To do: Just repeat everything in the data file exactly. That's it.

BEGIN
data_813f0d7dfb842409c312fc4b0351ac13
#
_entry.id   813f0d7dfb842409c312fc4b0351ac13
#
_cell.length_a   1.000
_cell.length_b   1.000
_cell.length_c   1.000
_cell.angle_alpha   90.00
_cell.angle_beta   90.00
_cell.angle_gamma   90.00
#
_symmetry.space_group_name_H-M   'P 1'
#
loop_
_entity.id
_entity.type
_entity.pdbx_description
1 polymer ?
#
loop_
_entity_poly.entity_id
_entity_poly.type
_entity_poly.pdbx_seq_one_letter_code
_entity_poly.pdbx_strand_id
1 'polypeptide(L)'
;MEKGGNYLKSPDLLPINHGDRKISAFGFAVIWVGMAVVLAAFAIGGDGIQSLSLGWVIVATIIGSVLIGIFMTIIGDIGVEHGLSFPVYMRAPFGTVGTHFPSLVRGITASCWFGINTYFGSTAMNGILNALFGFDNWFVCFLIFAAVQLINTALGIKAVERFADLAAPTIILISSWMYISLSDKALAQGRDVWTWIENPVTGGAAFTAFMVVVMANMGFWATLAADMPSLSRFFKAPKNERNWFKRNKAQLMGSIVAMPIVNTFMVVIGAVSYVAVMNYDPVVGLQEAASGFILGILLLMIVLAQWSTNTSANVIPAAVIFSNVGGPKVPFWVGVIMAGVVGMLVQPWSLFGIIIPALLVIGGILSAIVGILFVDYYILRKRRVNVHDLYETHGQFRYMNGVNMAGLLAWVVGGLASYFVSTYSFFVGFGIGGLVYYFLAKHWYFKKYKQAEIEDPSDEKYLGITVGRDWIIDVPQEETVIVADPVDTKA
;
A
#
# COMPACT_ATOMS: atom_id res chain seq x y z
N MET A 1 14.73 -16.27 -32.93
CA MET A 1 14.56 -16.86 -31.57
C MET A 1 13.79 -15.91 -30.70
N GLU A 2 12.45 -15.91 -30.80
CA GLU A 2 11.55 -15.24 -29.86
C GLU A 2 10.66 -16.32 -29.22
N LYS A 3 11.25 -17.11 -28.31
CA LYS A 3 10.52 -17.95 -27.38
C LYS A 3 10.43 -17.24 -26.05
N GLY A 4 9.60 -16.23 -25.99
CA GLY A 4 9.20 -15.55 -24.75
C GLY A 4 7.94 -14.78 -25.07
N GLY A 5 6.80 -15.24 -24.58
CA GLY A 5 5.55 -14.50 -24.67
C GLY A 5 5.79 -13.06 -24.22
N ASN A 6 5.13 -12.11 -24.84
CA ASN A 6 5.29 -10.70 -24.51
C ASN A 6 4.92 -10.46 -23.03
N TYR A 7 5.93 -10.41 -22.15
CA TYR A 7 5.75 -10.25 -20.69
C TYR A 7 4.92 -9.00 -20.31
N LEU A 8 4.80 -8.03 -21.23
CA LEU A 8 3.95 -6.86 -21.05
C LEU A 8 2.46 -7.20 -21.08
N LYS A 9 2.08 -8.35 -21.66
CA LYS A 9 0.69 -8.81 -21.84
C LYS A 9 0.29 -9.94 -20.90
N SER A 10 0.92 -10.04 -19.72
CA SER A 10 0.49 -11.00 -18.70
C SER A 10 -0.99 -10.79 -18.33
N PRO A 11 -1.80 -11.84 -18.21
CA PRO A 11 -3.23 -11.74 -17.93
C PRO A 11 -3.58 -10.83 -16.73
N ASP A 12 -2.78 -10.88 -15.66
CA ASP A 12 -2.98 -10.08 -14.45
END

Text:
data_813f0d7dfb842409c312fc4b0351ac13
#
_entry.id   813f0d7dfb842409c312fc4b0351ac13
#
_cell.length_a   1.000
_cell.length_b   1.000
_cell.length_c   1.000
_cell.angle_alpha   90.00
_cell.angle_beta   90.00
_cell.angle_gamma   90.00
#
_symmetry.space_group_name_H-M   'P 1'
#
loop_
_entity.id
_entity.type
_entity.pdbx_description
1 polymer ?
#
loop_
_entity_poly.entity_id
_entity_poly.type
_entity_poly.pdbx_seq_one_letter_code
_entity_poly.pdbx_strand_id
1 'polypeptide(L)'
;MEKGGNYLKSPDLLPINHGDRKISAFGFAVIWVGMAVVLAAFAIGGDGIQSLSLGWVIVATIIGSVLIGIFMTIIGDIGVEHGLSFPVYMRAPFGTVGTHFPSLVRGITASCWFGINTYFGSTAMNGILNALFGFDNWFVCFLIFAAVQLINTALGIKAVERFADLAAPTIILISSWMYISLSDKALAQGRDVWTWIENPVTGGAAFTAFMVVVMANMGFWATLAADMPSLSRFFKAPKNERNWFKRNKAQLMGSIVAMPIVNTFMVVIGAVSYVAVMNYDPVVGLQEAASGFILGILLLMIVLAQWSTNTSANVIPAAVIFSNVGGPKVPFWVGVIMAGVVGMLVQPWSLFGIIIPALLVIGGILSAIVGILFVDYYILRKRRVNVHDLYETHGQFRYMNGVNMAGLLAWVVGGLASYFVSTYSFFVGFGIGGLVYYFLAKHWYFKKYKQAEIEDPSDEKYLGITVGRDWIIDVPQEETVIVADPVDTKA
;
A
#
# COMPACT_ATOMS: atom_id res chain seq x y z
N MET A 1 14.73 -16.27 -32.93
CA MET A 1 14.56 -16.86 -31.57
C MET A 1 13.79 -15.91 -30.70
N GLU A 2 12.45 -15.91 -30.80
CA GLU A 2 11.55 -15.24 -29.86
C GLU A 2 10.66 -16.32 -29.22
N LYS A 3 11.25 -17.11 -28.31
CA LYS A 3 10.52 -17.95 -27.38
C LYS A 3 10.43 -17.24 -26.05
N GLY A 4 9.60 -16.23 -25.99
CA GLY A 4 9.20 -15.55 -24.75
C GLY A 4 7.94 -14.78 -25.07
N GLY A 5 6.80 -15.24 -24.58
CA GLY A 5 5.55 -14.50 -24.67
C GLY A 5 5.79 -13.06 -24.22
N ASN A 6 5.13 -12.11 -24.84
CA ASN A 6 5.29 -10.70 -24.51
C ASN A 6 4.92 -10.46 -23.03
N TYR A 7 5.93 -10.41 -22.15
CA TYR A 7 5.75 -10.25 -20.69
C TYR A 7 4.92 -9.00 -20.31
N LEU A 8 4.80 -8.03 -21.23
CA LEU A 8 3.95 -6.86 -21.05
C LEU A 8 2.46 -7.20 -21.08
N LYS A 9 2.08 -8.35 -21.66
CA LYS A 9 0.69 -8.81 -21.84
C LYS A 9 0.29 -9.94 -20.90
N SER A 10 0.92 -10.04 -19.72
CA SER A 10 0.49 -11.00 -18.70
C SER A 10 -0.99 -10.79 -18.33
N PRO A 11 -1.80 -11.84 -18.21
CA PRO A 11 -3.23 -11.74 -17.93
C PRO A 11 -3.58 -10.83 -16.73
N ASP A 12 -2.78 -10.88 -15.66
CA ASP A 12 -2.98 -10.08 -14.45